[JURIST] The US Department of Homeland Security (DHS) [official website] Friday issued a final rule [text; DHS backgrounder] establishing new minimum standards [press release] for state-issued identification cards under the Real ID Act [PDF text; JURIST news archive]. DHS will phase in the heightened requirements between 2011 and 2017. Opponents of the Real ID Act have expressed privacy and civil liberties concerns, objecting to the sharing of personal data between government agencies, particularly between state and federal government agencies. Many states have also opposed the law, saying that its implementation costs will be too burdensome. Some states have signed written agreements saying they will comply with the requirements of the Real ID Act, but 17 states have passed legislation or resolutions specifically objecting to the requirements. AP has more.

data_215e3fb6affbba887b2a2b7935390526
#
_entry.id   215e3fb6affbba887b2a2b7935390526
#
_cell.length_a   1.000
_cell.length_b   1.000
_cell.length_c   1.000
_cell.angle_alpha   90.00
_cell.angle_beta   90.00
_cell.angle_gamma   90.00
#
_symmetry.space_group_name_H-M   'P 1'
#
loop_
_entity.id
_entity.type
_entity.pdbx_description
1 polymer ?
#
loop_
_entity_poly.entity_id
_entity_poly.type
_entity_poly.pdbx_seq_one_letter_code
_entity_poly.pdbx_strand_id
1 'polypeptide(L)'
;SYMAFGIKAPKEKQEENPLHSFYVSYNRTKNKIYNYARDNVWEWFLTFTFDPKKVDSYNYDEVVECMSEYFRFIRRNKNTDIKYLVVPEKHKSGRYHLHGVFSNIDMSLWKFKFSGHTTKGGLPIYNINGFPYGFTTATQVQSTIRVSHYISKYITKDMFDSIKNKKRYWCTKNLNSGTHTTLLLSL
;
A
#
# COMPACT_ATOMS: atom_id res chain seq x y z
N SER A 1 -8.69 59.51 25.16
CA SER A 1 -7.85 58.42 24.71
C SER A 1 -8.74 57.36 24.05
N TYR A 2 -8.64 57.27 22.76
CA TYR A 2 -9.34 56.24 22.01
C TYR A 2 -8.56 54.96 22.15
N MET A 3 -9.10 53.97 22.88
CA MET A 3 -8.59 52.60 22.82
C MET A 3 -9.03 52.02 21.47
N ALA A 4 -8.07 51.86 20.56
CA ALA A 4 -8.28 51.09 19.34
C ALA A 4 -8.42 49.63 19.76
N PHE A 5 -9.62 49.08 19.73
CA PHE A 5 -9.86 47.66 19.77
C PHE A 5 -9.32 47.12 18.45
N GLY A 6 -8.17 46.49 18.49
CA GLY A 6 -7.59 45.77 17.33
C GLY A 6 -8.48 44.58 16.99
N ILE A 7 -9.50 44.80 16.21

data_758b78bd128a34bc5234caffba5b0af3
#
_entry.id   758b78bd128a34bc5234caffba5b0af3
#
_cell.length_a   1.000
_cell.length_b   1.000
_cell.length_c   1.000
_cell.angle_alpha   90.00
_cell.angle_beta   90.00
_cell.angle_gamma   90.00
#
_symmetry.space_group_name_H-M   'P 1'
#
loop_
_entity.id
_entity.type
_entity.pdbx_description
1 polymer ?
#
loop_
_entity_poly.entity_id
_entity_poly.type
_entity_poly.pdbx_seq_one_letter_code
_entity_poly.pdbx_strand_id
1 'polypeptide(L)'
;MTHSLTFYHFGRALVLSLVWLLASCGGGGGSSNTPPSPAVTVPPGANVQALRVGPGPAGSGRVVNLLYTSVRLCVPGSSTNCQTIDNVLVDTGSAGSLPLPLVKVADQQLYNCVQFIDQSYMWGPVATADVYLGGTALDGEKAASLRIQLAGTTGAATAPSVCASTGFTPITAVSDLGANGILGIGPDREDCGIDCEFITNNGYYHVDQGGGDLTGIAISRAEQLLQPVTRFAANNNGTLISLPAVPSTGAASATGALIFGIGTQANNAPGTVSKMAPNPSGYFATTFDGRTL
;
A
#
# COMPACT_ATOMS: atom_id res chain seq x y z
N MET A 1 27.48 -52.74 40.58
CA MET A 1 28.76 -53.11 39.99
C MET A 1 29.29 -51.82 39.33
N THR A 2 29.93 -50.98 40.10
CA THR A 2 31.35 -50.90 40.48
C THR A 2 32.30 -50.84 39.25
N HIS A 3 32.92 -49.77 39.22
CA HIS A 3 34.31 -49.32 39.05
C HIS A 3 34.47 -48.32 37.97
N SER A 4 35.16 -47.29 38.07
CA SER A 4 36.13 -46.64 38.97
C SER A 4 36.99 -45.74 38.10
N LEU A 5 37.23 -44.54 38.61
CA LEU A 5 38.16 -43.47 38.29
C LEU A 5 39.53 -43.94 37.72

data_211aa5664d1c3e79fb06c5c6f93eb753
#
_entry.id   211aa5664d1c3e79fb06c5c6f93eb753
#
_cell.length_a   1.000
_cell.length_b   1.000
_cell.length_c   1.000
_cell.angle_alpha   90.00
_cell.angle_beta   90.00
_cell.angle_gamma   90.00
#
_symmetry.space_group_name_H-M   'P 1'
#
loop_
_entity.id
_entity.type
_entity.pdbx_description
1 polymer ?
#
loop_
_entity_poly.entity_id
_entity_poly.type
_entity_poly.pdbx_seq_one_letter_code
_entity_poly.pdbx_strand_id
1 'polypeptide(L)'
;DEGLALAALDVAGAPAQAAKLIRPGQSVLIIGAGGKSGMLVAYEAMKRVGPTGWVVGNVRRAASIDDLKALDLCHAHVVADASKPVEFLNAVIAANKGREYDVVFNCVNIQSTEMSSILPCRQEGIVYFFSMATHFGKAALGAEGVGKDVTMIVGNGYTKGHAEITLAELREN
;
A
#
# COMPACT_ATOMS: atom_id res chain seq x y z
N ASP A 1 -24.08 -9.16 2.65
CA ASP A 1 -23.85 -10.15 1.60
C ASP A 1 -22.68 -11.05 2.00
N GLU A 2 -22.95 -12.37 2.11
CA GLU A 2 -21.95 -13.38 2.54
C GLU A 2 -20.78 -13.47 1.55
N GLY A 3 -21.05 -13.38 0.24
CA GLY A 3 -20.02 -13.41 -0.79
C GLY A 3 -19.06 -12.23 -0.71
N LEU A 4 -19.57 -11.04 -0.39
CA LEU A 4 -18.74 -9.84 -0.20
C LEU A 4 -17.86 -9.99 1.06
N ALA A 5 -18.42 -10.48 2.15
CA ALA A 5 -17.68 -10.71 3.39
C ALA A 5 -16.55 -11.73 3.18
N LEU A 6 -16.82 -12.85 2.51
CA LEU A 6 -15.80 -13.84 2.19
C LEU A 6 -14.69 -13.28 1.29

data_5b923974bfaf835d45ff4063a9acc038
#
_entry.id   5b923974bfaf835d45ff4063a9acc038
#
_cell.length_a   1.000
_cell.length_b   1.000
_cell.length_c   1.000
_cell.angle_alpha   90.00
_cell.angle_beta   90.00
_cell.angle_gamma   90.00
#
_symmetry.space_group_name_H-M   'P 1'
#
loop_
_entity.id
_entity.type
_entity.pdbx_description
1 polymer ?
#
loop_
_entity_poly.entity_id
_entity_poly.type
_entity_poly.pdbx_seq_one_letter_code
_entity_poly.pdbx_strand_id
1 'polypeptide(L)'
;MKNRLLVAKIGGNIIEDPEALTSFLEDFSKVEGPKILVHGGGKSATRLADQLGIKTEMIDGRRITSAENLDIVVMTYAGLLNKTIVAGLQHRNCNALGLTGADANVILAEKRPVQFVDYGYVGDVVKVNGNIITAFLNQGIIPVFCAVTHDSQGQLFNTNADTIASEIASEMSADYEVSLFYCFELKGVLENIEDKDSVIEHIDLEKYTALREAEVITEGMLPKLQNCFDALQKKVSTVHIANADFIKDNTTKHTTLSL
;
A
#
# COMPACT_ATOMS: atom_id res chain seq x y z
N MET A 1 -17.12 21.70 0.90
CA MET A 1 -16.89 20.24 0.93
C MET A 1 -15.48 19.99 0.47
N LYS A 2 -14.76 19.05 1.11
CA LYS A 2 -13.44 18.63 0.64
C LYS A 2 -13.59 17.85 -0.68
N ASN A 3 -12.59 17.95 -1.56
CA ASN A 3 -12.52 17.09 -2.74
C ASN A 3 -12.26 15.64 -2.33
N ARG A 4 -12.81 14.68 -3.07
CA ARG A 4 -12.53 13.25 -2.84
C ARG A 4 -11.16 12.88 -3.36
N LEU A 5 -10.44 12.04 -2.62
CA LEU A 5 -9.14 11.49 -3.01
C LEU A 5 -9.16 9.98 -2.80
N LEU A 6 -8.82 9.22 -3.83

Initially drafted after the Sept. 11 attacks and designed to discourage illegal immigration, the law attempts to make it more difficult to fraudulently obtain US driver's licenses and other government IDs by mandating that states require birth certificates or similar documentation and also consult national immigration databases before issuing IDs. After controversy and strenuous opposition from civil libertarians [FindLaw commentary], it finally passed in 2005 [JURIST report] as part of an emergency supplemental appropriations defense spending bill.